The Green Mojave to the Chilly Chena

The snake gave little warning, a single shake of its rattle, before springing out from a shrub at chest height, mouth open, landing writhing on the trail directly in front of me.  I somehow had reversed my forward pace based on that little warning and a flash of movement seen from the corner of my eye, swept a trekking pole in defence, and narrowly avoided any direct contact with the angry, aggresively hissing serpent.  Later, in a shady decorated cache, I learned of the Green Mojave, its predilections, 3 kinds of venom, and general disagreeableness. 

I left the strange movie-storage HikerTown for the dreaded 16 mile stretch of LA aquaduct desert, arriving at the next water at 10pm.  I was now nearing my goal—560 miles, a trip into Bakersfield [thank you gracious hosts], and a flight to Fairbanks Alaska, all of which went more than smoothly—and pushed out the remaining 20 miles before 2, in a blasting wind that finally destroyed my decaying straw hat from the farm.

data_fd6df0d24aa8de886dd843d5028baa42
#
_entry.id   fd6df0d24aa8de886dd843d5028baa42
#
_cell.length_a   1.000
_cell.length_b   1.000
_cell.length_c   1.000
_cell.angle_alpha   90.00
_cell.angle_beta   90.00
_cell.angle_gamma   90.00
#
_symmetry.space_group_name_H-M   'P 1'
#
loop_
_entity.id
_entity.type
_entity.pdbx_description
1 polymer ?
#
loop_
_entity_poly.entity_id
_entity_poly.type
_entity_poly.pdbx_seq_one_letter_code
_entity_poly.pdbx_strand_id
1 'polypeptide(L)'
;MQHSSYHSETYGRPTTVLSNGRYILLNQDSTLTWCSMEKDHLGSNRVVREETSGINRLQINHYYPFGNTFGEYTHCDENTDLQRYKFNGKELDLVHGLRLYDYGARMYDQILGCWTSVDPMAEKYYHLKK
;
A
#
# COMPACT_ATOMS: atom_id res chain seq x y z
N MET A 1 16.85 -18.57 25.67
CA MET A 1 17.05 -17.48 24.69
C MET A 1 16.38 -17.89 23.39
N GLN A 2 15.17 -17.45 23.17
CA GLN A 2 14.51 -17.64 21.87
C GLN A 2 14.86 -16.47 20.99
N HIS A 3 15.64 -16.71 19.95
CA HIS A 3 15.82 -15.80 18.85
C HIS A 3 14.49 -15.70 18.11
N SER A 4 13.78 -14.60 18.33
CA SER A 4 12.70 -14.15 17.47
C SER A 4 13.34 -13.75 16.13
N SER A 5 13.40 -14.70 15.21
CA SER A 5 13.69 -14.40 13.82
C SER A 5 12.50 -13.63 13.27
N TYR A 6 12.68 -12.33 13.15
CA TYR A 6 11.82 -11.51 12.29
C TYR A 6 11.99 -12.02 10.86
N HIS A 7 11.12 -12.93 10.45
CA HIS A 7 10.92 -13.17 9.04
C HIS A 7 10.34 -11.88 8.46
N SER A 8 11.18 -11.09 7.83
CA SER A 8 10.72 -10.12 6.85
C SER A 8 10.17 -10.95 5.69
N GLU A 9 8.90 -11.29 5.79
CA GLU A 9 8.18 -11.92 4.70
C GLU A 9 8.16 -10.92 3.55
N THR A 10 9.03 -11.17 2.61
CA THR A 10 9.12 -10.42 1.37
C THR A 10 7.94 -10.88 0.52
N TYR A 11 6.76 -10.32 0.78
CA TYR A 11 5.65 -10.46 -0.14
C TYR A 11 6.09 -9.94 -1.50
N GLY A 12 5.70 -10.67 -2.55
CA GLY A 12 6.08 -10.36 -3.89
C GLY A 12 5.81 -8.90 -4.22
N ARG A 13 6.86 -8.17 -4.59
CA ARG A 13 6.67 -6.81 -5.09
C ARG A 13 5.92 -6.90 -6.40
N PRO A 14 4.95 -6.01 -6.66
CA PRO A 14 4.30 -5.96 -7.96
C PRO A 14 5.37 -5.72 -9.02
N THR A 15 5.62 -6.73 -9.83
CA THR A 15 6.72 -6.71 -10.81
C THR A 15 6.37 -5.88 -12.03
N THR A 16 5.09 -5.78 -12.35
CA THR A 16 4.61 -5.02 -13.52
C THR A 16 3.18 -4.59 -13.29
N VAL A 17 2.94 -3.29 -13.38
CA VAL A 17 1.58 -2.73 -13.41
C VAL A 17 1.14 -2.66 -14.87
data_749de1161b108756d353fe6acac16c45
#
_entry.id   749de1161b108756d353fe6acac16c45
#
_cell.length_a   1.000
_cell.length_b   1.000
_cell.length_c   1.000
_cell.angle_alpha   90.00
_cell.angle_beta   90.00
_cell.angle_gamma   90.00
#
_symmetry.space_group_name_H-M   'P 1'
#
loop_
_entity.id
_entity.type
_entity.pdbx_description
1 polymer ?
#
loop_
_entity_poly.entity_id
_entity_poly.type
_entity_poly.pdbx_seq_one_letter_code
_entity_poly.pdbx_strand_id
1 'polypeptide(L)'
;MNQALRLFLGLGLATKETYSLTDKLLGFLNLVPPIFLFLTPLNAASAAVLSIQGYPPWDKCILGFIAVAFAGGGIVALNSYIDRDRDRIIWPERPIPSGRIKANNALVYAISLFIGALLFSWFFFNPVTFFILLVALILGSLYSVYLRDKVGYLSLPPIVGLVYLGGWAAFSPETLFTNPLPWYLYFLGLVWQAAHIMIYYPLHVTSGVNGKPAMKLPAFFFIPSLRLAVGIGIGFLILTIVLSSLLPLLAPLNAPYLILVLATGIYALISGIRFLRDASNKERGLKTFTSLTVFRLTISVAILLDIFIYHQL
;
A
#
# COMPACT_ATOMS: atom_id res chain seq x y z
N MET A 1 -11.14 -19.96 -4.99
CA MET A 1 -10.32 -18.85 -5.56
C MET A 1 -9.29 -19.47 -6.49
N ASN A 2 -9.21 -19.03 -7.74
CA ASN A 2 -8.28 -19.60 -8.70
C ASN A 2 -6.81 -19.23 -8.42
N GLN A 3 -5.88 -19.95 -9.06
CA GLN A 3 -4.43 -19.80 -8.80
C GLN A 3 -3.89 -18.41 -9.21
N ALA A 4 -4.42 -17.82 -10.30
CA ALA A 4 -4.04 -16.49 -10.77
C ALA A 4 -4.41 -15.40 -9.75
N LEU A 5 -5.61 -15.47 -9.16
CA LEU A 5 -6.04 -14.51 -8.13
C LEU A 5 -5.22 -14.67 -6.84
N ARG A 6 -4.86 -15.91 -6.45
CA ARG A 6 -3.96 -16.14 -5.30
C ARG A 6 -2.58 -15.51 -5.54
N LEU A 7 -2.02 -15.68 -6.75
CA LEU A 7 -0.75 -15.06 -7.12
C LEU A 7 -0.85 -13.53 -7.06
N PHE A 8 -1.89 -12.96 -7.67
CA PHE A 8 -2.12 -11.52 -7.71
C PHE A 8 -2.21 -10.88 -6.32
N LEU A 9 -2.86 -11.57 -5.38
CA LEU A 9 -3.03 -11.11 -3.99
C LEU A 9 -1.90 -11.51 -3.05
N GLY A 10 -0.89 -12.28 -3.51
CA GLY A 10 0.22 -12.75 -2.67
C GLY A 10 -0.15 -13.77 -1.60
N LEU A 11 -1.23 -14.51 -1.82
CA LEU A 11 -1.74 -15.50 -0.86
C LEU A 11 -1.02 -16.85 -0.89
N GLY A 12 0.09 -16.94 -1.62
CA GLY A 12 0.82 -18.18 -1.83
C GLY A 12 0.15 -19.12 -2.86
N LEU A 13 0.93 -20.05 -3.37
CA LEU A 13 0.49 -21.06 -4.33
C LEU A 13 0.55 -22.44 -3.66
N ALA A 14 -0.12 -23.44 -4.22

Post wonderful wedding historical reinactment, the groom[ Mike, a friend since kindergarten] took three of his buddies for a paddle down the Upper Chena River.   It was more than pleasant–grayling caught, midnight sun shining–until suddenly I am sitting on shore, watching an overturned canoe round a bend with no canoers in sight [they were still clinging to a large pile of sweeper logs, or swimming to safety in the fridgid water].  Knowing that our trip would be severly handicapped without the second canoe, or the kitchen, I took off my Extratufs, pants, sunglasses, and hat, and waded in.   A hard swim put me on a pine in the current just below the hung up canoe, where I grabbed a loose paddle.   Mike arrived with Bill in the other canoe, and the shivering red two of us were able to right the canoe and make it back to shore to pick up a shaken and scraped Ty.  In the end nearly everything was recovered, and the details of the incident were hashed out over a fire in the rain–lost paddle, bad position, large strainer, fast current, etc.

Tomorrow the adventure continues.  I am packed and ready to begin a 10 day packraft trip along the Noatak and Alatna Rivers that crosses the Arctic Circle twice.  A trip from a trip from a trip.

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~ by Scott Hamilton Peters on June 18, 2010.

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